Genre/Format: Young Adult, Review copy provided by publisher, 352 pages
Rating: 4 / 5 Stars
The Rivals is the sequel to last year’s The Mockingbirds, a book about boarding school students who start their own justice committee when the school leadership turn a blind eye to student crimes. Gifted music student Alex took a date rape case to the Mockingbirds and now has a leadership role in the group to help other students. This time around the issue is a drug fueled cheating ring on the debate team and is a whodunit for Alex and the Mockingbirds to solve.
It has been a while since I read The Mockingbirds, but I got quickly up to speed in The Rivals. The students seem a little older in this series, so much so that I thought they were in college. Though they seem grown up, they make some bad decisions, which is where the Mockingbirds come in. The latest case is a tricky one for the vigilante group due to the relationship of the accused to members of the Mockingbirds, and that this time the victim is the entire student body. The Mockingbirds go on a wild goose chase to find the real culprit behind the cheating ring.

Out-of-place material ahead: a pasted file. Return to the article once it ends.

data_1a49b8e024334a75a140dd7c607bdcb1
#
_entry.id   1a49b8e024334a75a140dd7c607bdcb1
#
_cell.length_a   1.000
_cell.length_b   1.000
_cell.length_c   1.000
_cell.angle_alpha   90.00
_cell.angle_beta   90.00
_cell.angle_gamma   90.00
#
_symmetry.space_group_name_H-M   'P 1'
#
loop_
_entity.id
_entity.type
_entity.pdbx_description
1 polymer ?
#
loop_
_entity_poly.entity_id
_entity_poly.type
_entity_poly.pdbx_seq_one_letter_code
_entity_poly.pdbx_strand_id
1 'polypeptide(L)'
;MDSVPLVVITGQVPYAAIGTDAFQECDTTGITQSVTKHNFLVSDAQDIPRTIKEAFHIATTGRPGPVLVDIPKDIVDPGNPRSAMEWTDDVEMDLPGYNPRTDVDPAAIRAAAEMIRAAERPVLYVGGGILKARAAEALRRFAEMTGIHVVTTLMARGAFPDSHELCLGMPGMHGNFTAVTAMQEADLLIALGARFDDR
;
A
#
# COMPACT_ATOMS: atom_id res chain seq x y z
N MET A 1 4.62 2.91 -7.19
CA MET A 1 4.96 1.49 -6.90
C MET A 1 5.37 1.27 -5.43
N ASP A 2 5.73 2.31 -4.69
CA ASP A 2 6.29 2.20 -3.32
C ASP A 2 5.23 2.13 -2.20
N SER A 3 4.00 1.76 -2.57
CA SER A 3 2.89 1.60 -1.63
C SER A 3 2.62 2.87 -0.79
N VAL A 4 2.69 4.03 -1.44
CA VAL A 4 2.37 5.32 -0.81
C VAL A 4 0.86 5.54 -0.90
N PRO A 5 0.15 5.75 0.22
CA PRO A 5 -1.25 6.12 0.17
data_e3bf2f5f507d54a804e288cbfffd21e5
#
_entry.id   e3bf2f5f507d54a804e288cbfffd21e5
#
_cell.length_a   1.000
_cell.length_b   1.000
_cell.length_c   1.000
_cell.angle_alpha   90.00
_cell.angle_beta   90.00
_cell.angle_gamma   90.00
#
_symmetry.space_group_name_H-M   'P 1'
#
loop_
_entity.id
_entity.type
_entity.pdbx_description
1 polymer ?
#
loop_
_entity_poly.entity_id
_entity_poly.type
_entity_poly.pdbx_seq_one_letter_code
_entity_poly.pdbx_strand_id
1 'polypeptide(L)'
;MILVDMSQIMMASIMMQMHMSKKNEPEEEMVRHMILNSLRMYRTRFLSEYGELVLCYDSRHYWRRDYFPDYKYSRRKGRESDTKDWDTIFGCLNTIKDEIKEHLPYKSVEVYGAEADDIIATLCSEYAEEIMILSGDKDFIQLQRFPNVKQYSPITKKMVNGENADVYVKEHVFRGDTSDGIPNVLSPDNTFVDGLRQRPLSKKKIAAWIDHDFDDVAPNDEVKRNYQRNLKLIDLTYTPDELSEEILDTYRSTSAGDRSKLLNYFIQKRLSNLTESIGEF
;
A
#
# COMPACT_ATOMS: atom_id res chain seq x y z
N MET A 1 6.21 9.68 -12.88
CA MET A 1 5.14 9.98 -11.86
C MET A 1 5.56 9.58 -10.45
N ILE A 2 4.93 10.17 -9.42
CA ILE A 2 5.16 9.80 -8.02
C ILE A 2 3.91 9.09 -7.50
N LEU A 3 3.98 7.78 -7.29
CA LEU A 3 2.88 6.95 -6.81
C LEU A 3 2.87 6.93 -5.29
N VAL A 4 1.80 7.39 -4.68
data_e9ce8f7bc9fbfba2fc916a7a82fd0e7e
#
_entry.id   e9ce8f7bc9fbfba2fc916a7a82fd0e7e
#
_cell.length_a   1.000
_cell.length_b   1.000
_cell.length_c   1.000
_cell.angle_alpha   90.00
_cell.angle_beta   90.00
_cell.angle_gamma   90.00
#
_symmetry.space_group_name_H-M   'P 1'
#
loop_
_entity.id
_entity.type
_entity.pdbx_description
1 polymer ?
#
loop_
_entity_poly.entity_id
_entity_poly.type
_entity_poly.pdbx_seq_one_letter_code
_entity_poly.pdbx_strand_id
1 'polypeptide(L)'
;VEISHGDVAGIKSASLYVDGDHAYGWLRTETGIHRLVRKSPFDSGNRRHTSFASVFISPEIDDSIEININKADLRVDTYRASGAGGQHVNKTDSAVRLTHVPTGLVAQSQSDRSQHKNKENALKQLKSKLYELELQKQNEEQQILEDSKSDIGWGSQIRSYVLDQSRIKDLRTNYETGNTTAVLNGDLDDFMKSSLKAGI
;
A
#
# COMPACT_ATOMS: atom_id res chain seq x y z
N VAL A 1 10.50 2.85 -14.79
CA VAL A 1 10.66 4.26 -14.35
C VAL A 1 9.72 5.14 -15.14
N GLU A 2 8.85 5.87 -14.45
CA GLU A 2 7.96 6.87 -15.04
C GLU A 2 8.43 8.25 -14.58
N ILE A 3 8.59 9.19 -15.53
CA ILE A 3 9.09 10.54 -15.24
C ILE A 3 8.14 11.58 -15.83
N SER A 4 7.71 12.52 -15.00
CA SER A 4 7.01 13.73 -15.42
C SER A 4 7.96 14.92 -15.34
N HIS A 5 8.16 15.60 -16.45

There are some growing pains for the Mockingbirds as they get used to their new group dynamic and their evolving role in the school. I think it makes sense that the group would be under scrutiny, when you have a small court making decisions for the whole school. Their role is interesting to me and I like that they have taken the responsibility of making student offenders accountable when the faculty is not doing their job. It did seem like too much for the students to take on though – I wouldn’t want my child to go to a school that doesn’t protect them.
Solving the crime is part of the fun in The Rivals. Every time I thought I had it figured out, there would be something new to shed doubt on another character. New as well as familiar characters at Themis Academy are under the microscope in the latest scandal. Alex has to make hard choices in her leadership role with all the conflicting evidence. She has grown a lot as a character even though she is realistically still dealing with the after effects of the date rape, and everything doesn’t go perfectly for her in her first case.
I like how Daisy Whitney incorporates the arts into the series through the characters interest in literature, music, dance and drama. The new characters fit in well, as there are new villains and allies in Alex’s world. In addition to the Mockingbirds and Alex’s road to Julliard, the romance story also heats up. And the introduction of a potential rival for Alex’s affections also caught my interest.
I liked the way this book got me excited to read more about these characters. In a way, both books in the series work well as standalone’s but The Rivals takes the drama to the next level and heightened my interest in the series. I don’t know if there is a third book but there are a few juicy storylines that I’m interested to see how they play out. If you like older YA books with ethical dilemmas or just enjoy a good mystery, give this series a try.